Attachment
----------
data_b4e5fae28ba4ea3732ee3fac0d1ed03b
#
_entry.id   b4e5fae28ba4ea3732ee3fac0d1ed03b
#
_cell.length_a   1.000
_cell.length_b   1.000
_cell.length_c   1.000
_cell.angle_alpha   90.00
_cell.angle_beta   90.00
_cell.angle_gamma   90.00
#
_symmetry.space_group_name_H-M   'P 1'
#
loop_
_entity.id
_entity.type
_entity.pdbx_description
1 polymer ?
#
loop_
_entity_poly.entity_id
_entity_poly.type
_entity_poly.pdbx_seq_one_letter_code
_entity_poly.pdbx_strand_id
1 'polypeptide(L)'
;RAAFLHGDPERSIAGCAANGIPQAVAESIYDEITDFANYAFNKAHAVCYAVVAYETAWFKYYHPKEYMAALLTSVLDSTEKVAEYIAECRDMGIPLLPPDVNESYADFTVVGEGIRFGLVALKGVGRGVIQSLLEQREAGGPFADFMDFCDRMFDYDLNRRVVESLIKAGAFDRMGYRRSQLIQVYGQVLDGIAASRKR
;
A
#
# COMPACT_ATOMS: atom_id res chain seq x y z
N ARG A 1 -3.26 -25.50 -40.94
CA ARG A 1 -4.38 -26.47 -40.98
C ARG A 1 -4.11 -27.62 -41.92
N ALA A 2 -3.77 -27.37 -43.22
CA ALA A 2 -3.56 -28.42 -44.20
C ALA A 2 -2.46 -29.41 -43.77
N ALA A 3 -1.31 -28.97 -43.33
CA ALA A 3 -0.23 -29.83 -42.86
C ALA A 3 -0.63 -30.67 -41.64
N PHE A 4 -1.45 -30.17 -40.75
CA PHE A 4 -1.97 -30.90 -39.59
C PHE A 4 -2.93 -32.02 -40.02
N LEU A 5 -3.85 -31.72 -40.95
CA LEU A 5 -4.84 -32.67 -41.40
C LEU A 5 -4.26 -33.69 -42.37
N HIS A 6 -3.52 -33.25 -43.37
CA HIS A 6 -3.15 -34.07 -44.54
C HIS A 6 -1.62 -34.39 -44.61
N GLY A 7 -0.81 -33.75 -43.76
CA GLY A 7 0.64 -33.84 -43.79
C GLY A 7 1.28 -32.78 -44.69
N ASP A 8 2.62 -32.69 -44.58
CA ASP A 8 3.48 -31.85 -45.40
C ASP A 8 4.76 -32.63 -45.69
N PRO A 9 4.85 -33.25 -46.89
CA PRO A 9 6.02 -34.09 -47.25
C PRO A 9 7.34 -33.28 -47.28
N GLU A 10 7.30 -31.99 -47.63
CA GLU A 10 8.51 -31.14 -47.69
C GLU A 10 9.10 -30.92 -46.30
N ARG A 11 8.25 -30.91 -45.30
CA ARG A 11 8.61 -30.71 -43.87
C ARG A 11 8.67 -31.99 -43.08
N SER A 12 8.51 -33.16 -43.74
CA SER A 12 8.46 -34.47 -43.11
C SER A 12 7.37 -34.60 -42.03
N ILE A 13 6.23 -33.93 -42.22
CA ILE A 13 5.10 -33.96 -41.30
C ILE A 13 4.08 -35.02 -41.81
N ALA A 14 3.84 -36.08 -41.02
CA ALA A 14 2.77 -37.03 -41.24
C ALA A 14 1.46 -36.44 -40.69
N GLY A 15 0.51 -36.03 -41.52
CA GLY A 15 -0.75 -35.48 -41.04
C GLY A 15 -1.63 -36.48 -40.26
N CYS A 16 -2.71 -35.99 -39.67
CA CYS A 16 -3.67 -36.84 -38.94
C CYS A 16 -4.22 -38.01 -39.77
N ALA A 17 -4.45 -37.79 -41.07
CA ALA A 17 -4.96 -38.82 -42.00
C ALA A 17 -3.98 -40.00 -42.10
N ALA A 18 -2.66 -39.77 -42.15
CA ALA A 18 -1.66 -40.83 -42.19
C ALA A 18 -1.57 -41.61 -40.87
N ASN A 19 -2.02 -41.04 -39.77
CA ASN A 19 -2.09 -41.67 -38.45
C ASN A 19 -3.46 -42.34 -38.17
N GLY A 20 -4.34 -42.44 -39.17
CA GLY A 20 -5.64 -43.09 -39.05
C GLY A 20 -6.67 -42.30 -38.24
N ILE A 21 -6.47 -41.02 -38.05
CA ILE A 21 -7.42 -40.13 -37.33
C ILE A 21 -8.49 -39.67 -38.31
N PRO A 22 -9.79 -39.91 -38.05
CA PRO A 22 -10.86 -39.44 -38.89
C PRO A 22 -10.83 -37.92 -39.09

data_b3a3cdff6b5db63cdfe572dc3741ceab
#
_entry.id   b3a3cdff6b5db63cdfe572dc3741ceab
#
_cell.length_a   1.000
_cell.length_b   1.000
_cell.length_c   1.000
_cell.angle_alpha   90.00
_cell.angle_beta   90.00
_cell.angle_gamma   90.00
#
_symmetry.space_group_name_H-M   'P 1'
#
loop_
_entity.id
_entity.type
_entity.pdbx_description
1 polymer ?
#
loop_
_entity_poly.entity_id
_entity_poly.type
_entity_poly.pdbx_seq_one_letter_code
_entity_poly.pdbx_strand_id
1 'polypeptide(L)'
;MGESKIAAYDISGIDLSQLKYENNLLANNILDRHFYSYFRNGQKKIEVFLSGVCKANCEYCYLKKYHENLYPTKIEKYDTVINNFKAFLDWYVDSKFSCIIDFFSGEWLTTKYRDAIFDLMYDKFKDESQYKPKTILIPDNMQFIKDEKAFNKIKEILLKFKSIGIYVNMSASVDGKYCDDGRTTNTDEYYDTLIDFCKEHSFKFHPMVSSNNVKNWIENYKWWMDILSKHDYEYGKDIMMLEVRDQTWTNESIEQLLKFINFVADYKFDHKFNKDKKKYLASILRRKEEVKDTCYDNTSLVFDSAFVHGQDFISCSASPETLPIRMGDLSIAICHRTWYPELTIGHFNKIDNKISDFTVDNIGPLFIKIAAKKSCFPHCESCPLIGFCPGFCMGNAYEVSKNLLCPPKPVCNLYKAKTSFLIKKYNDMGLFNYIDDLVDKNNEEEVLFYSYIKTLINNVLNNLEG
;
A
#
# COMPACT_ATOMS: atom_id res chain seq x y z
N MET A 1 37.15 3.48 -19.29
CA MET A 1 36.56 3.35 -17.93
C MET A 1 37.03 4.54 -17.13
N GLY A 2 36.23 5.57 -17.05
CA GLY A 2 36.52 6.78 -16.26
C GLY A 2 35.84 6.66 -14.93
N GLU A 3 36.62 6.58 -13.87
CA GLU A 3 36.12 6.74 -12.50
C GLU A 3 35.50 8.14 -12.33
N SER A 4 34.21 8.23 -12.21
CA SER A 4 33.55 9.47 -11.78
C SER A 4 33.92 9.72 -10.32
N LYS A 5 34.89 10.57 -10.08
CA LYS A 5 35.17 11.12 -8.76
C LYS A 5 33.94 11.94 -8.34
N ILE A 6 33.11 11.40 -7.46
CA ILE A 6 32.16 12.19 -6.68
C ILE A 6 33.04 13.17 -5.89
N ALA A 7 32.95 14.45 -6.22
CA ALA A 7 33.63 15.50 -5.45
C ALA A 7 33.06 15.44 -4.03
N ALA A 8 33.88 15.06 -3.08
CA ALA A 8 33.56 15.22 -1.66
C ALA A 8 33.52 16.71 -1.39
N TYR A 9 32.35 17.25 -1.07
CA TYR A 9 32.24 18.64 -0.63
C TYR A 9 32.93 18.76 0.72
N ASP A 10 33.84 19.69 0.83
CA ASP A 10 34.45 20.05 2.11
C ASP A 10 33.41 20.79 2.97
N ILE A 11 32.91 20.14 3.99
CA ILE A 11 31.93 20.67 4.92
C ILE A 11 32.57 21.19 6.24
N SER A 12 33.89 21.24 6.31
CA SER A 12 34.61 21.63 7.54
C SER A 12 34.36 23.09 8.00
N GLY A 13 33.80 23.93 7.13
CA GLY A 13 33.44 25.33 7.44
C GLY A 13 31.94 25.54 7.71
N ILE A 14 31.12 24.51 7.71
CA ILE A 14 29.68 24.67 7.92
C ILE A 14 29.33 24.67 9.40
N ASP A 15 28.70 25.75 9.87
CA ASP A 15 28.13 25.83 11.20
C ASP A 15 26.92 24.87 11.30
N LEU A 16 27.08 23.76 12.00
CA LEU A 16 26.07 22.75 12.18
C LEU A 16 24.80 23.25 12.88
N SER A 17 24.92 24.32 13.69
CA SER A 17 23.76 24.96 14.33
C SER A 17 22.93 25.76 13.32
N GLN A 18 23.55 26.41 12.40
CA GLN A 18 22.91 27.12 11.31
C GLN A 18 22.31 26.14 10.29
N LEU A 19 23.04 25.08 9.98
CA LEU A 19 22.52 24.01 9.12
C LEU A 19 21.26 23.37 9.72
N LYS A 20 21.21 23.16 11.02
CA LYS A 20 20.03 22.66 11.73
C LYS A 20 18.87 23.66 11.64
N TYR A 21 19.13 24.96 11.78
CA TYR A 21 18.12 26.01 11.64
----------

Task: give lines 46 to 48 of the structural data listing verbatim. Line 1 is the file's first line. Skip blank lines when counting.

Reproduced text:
N HIS A 6 -3.52 -33.25 -43.37
CA HIS A 6 -3.15 -34.07 -44.54
C HIS A 6 -1.62 -34.39 -44.61